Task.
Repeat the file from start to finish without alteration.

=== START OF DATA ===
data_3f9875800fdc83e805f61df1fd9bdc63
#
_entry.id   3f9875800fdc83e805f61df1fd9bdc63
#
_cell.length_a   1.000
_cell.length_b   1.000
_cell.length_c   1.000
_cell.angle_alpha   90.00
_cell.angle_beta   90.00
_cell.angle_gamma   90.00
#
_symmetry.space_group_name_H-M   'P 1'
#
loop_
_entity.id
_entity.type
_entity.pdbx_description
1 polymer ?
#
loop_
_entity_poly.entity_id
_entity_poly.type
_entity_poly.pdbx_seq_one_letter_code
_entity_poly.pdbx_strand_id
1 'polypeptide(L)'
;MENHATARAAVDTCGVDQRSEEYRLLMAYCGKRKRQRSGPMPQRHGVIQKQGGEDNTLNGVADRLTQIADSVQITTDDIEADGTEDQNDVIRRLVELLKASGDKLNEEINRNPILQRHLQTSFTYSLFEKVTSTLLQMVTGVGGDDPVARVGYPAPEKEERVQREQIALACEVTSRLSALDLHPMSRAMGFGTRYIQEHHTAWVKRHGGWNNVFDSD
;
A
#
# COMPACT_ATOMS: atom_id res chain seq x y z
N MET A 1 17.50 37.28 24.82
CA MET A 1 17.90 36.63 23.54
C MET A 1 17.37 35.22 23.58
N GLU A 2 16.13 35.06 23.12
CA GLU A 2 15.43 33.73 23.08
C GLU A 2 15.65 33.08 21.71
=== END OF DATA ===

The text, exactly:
data_3f9875800fdc83e805f61df1fd9bdc63
#
_entry.id   3f9875800fdc83e805f61df1fd9bdc63
#
_cell.length_a   1.000
_cell.length_b   1.000
_cell.length_c   1.000
_cell.angle_alpha   90.00
_cell.angle_beta   90.00
_cell.angle_gamma   90.00
#
_symmetry.space_group_name_H-M   'P 1'
#
loop_
_entity.id
_entity.type
_entity.pdbx_description
1 polymer ?
#
loop_
_entity_poly.entity_id
_entity_poly.type
_entity_poly.pdbx_seq_one_letter_code
_entity_poly.pdbx_strand_id
1 'polypeptide(L)'
;MENHATARAAVDTCGVDQRSEEYRLLMAYCGKRKRQRSGPMPQRHGVIQKQGGEDNTLNGVADRLTQIADSVQITTDDIEADGTEDQNDVIRRLVELLKASGDKLNEEINRNPILQRHLQTSFTYSLFEKVTSTLLQMVTGVGGDDPVARVGYPAPEKEERVQREQIALACEVTSRLSALDLHPMSRAMGFGTRYIQEHHTAWVKRHGGWNNVFDSD
;
A
#
# COMPACT_ATOMS: atom_id res chain seq x y z
N MET A 1 17.50 37.28 24.82
CA MET A 1 17.90 36.63 23.54
C MET A 1 17.37 35.22 23.58
N GLU A 2 16.13 35.06 23.12
CA GLU A 2 15.43 33.73 23.08
C GLU A 2 15.65 33.08 21.71